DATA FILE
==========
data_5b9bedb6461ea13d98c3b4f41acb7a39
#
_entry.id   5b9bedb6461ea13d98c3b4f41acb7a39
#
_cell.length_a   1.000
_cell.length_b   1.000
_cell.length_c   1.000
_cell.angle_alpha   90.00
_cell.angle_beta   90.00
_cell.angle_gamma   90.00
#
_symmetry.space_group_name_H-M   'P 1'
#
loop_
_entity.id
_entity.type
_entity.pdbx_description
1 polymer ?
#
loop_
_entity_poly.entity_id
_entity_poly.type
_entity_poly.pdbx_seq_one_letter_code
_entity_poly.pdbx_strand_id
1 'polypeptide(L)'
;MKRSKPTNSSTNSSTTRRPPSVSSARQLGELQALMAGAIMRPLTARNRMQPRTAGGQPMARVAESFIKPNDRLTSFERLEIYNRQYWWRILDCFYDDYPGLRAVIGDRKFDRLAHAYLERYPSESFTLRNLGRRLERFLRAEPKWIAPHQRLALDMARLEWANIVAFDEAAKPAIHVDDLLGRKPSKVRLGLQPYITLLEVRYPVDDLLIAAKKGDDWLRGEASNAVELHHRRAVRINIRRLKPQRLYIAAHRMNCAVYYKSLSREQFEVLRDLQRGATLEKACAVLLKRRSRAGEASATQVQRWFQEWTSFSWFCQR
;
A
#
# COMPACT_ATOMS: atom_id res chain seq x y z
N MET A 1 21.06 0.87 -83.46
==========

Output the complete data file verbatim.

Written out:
data_5b9bedb6461ea13d98c3b4f41acb7a39
#
_entry.id   5b9bedb6461ea13d98c3b4f41acb7a39
#
_cell.length_a   1.000
_cell.length_b   1.000
_cell.length_c   1.000
_cell.angle_alpha   90.00
_cell.angle_beta   90.00
_cell.angle_gamma   90.00
#
_symmetry.space_group_name_H-M   'P 1'
#
loop_
_entity.id
_entity.type
_entity.pdbx_description
1 polymer ?
#
loop_
_entity_poly.entity_id
_entity_poly.type
_entity_poly.pdbx_seq_one_letter_code
_entity_poly.pdbx_strand_id
1 'polypeptide(L)'
;MKRSKPTNSSTNSSTTRRPPSVSSARQLGELQALMAGAIMRPLTARNRMQPRTAGGQPMARVAESFIKPNDRLTSFERLEIYNRQYWWRILDCFYDDYPGLRAVIGDRKFDRLAHAYLERYPSESFTLRNLGRRLERFLRAEPKWIAPHQRLALDMARLEWANIVAFDEAAKPAIHVDDLLGRKPSKVRLGLQPYITLLEVRYPVDDLLIAAKKGDDWLRGEASNAVELHHRRAVRINIRRLKPQRLYIAAHRMNCAVYYKSLSREQFEVLRDLQRGATLEKACAVLLKRRSRAGEASATQVQRWFQEWTSFSWFCQR
;
A
#
# COMPACT_ATOMS: atom_id res chain seq x y z
N MET A 1 21.06 0.87 -83.46